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The Glass Menagerie review at King’s Theatre, Edinburgh – ‘beautifully performed’

Kate O'Flynn and Seth Numrich in The Glass Menagerie at the King's Theatre, Edinburgh. Photo: Johan Persson Kate O'Flynn and Seth Numrich in The Glass Menagerie at the King's Theatre, Edinburgh. Photo: Johan Persson

Memories have long arms. They never quite let you go. John Tiffany’s American Repertory Theater production of The Glass Menagerie comes to the Edinburgh International Festival partially recast but with Cherry Jones once again donning Amanda Wingfield’s cotillion dress.

It’s a piece as much about forgetting as it is about remembering – a dance-like, dream-like, ambered and rose-hued production, the whole thing lit like a late summer afternoon by Natasha Katz.

Laura first emerges from the furniture like a wraith, like an exhalation. She’s pulled into being by her brother Tom, the aspiring writer who dreams of ditching his warehouse job and the oppressive St Louis apartment he shares with his desperately shy sister and overbearing mother.

Jones’ matriarch is anxious for her children to do well in the world, but her anxieties are tangled up in her own memories of her Southern youth, and the charmed life she used to lead. Jones delivers a performance of considerable size but also of subtlety. It’s a big role, and she plays it accordingly, but it’s also a performance full of care and humanity. In Jones’ hands, Amanda is not a cartoon. There’s a degree of self-knowledge to her.

Kate O’Flynn’s Laura, with her slight squeak of a voice and rigid movements, her self-enforced smallness, is also quite marvellous. Her eventual unfurling is wonderful to watch. And, oh, those candlelit scenes when the gentleman comes calling are both beautiful and painful.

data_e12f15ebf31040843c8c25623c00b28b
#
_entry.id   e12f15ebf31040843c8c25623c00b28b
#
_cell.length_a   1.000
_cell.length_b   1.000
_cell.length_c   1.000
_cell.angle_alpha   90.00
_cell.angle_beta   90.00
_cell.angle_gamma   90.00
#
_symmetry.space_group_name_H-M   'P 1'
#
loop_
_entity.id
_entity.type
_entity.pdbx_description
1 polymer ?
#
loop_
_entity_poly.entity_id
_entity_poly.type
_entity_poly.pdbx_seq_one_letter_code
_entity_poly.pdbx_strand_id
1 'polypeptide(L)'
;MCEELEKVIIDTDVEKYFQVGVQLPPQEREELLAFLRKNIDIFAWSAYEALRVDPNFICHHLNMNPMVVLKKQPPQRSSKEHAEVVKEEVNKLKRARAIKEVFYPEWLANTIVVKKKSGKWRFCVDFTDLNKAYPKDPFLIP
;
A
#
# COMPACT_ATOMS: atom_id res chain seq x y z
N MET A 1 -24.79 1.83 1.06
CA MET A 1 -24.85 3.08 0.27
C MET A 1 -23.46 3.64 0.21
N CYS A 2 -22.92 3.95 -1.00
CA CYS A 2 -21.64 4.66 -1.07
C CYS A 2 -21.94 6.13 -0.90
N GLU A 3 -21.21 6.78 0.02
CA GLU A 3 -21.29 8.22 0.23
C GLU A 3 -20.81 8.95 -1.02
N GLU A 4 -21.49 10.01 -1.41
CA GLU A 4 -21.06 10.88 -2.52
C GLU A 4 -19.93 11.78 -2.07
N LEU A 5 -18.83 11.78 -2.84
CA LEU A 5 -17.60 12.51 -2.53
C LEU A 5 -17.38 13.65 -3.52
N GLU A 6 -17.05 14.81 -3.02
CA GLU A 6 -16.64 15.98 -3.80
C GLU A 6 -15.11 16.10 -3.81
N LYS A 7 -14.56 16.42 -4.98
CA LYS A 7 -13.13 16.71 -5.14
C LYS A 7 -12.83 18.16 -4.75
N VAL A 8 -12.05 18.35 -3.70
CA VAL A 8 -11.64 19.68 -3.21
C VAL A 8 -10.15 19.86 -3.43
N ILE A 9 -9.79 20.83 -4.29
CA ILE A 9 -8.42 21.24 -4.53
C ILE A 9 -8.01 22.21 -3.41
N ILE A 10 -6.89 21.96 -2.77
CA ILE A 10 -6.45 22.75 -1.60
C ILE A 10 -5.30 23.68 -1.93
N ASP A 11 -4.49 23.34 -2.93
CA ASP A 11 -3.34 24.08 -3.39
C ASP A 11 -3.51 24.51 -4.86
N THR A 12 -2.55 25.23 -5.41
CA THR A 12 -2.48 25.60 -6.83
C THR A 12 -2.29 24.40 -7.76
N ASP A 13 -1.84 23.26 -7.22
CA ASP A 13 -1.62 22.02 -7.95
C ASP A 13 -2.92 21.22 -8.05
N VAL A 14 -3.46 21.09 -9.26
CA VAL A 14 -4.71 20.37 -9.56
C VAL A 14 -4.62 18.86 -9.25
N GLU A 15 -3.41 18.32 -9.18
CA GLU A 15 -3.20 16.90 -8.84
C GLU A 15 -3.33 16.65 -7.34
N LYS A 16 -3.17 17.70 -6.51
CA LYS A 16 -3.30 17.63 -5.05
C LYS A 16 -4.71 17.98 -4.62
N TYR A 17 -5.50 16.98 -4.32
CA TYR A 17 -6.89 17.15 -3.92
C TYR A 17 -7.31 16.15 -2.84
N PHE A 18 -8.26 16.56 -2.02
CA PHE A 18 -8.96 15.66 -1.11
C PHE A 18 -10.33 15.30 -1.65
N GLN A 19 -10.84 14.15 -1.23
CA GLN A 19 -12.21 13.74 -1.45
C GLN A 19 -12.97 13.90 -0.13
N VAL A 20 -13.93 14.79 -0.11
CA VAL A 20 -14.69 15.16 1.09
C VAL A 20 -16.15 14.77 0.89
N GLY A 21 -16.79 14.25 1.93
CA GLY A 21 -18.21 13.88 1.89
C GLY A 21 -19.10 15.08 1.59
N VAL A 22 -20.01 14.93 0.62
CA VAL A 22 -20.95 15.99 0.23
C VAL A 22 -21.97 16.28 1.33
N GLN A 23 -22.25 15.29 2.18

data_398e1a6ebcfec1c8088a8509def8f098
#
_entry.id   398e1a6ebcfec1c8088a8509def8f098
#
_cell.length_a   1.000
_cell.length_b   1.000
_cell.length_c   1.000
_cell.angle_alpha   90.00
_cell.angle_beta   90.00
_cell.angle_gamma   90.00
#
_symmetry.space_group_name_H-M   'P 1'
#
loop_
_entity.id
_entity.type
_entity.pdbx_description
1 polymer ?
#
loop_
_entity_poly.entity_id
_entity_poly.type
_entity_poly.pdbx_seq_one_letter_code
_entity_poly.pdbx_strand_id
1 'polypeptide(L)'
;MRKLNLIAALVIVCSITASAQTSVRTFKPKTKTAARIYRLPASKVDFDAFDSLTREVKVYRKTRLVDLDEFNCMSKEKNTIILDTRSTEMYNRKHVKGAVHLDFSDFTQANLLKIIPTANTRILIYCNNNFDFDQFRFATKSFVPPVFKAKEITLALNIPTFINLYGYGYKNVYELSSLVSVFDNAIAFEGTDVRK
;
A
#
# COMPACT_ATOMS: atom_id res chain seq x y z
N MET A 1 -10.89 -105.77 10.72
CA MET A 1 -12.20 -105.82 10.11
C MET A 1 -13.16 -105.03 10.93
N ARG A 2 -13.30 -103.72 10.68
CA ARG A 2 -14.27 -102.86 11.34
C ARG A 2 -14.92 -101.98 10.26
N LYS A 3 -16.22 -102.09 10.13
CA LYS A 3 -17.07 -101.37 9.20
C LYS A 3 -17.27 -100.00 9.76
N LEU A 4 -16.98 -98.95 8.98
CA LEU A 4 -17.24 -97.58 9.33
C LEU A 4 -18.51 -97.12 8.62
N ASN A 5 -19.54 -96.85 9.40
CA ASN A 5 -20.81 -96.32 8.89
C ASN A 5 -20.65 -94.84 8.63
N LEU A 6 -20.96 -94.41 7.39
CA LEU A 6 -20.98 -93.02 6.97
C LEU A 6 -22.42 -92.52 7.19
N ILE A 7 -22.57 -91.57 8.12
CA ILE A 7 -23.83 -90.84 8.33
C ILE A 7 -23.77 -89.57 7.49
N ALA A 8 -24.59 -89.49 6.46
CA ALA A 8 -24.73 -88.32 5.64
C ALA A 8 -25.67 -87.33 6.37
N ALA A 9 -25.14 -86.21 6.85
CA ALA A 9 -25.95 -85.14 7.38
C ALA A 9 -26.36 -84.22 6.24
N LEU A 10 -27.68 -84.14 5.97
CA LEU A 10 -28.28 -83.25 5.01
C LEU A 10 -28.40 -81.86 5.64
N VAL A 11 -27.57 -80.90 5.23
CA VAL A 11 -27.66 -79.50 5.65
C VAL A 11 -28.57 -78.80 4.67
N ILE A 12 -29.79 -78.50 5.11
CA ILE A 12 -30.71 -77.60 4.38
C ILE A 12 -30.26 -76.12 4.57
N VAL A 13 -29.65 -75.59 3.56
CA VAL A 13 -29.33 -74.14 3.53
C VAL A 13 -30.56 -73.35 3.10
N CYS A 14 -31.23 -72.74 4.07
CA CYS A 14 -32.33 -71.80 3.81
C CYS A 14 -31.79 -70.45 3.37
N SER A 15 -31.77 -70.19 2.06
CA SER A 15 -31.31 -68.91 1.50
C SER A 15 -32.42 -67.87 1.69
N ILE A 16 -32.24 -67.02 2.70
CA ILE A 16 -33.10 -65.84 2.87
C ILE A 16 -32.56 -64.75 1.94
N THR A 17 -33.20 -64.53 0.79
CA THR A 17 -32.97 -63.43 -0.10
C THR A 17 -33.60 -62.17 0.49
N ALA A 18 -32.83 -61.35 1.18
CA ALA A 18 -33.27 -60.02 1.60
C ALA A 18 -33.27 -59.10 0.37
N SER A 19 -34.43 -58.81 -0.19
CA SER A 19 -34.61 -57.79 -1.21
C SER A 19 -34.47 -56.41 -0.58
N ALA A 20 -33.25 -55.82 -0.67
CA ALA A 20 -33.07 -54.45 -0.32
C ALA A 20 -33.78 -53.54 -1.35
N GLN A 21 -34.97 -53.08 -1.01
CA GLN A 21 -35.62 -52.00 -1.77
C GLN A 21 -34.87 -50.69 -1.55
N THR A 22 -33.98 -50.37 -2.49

Seth Numrich’s Jim is pin-perfect. He’s golden and charming, full of gee-whizz and American pep. He’s a bit nervy to begin with but has an easy way about him. He’s also kind and perceptive. He’s a good soul with good intentions, and the scenes in which he draws Laura out of herself, granting her release from the tin prison of her self-consciousness, are enchanting.

Though Jones is often a dominant presence on stage, the acting throughout is fine and precise, with Michael Esper’s restless Tom also strong.

Designer Bob Crowley has created a ziggurat of a fire escape that zig-zags up to the heavens. It’s incredibly striking and looks a bit like a unicorn’s horn. There’s also a pool of blackish liquid on stage, but it’s all but invisible from the stalls and it’s hard to gauge its full visual effect as a result.

Tiffany’s production is full of intriguing choreographic touches care of movement director Steven Hoggett, his collaborator on Once, Black Watch and, latterly, Harry Potter and the Cursed Child. These include little rituals of the kitchen and the supper table and tiny apartment dances. They bring a gentle edge of the uncanny to proceedings.

The attention to detail – physical and psychological – throughout is considerable, and the production works that particular magic of taking something familiar and making it grip you anew.

John Tiffany’s production of The Glass Menagerie is at Duke of York’s Theatre, London, from January 26–April 29, 2017

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